Monday, February 27, 2012

Pulling in our horns

Maybe because we primarily play match-points, my regular partner and I are much better at bidding games and part-scores than at bidding slams. Playing in a team-game, though, that is a liability -- it's not just one bad board; it is often the whole match.  Both partner and I underbid our hands to miss a cold grand-slam on this deal:

Taken individually, the decisions make sense.  Does South have enough to jump to 3D on his second turn? What can North bid that would be game forcing and still explore slam?  Having underbid on the first turn (I was South, and 2D is what I'd have bid with a poor 12-point hand), I could have bid 4NT, inviting to 6NT ...

The opponents bid 6D and that was enough for them to win the match since the other boards were all pretty even. We later won two other matches, so the event wasn't a complete bust, but at IMPs, we need to be able to find our slams.

But talking about missed slams, here was another. Luckily, in this case, the opponents did not find the slam either, so the board ended up being a push (here too, I was South):

Tuesday, February 14, 2012

Guilty valentine

I'm in NYC, away from home, on (cue the shock music) Valentine's day.  The wife and I went out for dinner on Friday, well before the madding crowds, but it still feels bad to be away on the designated lovey-dovey day.  Especially since the daughter insisted on wishing me thrice --once yesterday (before I left), the next this morning over the phone and again in the evening.  Girls!

For dinner, therefore, I decided to go for Pathos.  I found a restaurant serving Ramen noodles and what can be more pathetic than eating a bowl of Ramen, all alone in a strange city, right? Only, this is New York. The ramen noodles turned out to be delicious -- there is no way the bowl of soup I had tonight has any relationship with that thing you get in plastic packets or styrofoam cartons.

Another problem with ramen noodles is that it tends to get over quickly -- no big production involved for the dish, even in a sit-down restaurant. Since dinner had finished early, I decided to go to the Manhattan bridge club. I went to the bridge club in London when I was there last year and had a grand time -- it's so nice to go to a strange city and find companionship among a group of fellow addicts! The owner of the NYC club had told me to come, promising that it would be unlikely that I would not find a partner. Only, this being Valentine's day, there were not many people. "Not many people" at the Manhattan bridge club turns out to be one pair short of 8 tables. (For comparison, we average 3 tables at our Norman club game).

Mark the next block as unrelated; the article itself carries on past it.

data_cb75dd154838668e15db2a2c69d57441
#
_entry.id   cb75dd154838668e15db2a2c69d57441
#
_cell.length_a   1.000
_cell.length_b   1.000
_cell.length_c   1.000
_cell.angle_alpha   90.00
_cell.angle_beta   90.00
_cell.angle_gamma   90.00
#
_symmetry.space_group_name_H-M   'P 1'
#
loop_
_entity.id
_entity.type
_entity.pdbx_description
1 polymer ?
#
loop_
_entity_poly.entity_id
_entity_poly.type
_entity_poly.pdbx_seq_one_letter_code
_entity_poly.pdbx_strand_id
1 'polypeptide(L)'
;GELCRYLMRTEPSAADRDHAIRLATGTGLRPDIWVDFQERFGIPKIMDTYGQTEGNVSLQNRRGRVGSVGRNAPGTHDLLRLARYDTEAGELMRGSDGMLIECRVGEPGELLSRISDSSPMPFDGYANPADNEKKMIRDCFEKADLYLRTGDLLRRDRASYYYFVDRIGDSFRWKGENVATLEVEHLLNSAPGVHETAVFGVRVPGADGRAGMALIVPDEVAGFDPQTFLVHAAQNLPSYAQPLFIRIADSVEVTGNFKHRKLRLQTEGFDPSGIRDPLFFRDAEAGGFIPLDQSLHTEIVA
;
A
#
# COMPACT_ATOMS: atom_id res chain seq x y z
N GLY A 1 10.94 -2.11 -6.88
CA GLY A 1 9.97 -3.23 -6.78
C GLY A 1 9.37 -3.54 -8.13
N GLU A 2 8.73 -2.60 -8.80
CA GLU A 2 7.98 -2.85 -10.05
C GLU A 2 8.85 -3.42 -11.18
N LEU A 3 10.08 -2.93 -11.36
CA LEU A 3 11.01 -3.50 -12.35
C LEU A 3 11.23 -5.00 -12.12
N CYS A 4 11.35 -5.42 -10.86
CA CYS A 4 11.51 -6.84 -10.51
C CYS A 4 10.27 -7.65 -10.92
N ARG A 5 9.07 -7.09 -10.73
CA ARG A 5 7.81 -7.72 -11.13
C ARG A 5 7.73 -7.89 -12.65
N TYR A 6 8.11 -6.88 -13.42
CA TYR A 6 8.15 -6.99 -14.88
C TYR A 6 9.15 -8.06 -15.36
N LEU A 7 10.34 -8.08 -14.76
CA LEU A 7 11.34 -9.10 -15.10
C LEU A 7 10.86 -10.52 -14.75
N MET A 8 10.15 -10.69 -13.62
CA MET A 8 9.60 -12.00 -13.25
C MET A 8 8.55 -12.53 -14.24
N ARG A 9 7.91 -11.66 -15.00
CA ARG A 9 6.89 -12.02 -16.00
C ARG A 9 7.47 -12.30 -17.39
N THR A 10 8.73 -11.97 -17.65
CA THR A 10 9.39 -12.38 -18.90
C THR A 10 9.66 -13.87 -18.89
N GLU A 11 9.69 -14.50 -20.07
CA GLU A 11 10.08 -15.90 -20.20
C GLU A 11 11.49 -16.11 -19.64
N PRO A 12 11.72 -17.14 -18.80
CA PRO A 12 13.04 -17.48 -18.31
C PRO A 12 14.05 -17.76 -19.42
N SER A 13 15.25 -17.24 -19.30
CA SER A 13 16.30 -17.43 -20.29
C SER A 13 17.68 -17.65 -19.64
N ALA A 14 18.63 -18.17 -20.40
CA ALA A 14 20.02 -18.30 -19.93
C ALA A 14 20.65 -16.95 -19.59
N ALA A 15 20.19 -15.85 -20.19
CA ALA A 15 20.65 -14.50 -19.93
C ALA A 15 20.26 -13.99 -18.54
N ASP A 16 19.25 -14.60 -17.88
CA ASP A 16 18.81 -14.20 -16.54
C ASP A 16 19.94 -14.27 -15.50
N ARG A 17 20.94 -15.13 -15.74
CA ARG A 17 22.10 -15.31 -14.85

"If no one comes, I will play with you," said Bill, the director of the game, "but if another pair shows up, then we'll have eight full tables and I will give you a free entry for your next time." "But ... but," I wailed, "can't you have a sit-out?".  Turns out the NYC clubs don't believe in sit-outs because New Yorkers don't like to wait 20 minutes for their next set of hands!

Luckily, no one else showed up and Bill and I played.  He is an excellent player (with 30 times my matchpoints), so my job was mostly to stay out of his way.  We ended up with a 62% game, good enough to win in both directions.  Later, looking at the hand records, I see that even our "bad" boards were quite good -- we held the opponents to the tricks they were entitled to -- it was the other pairs that goofed.

But this is a blog about mishaps, so here is a disaster that could have been avoided (I was South):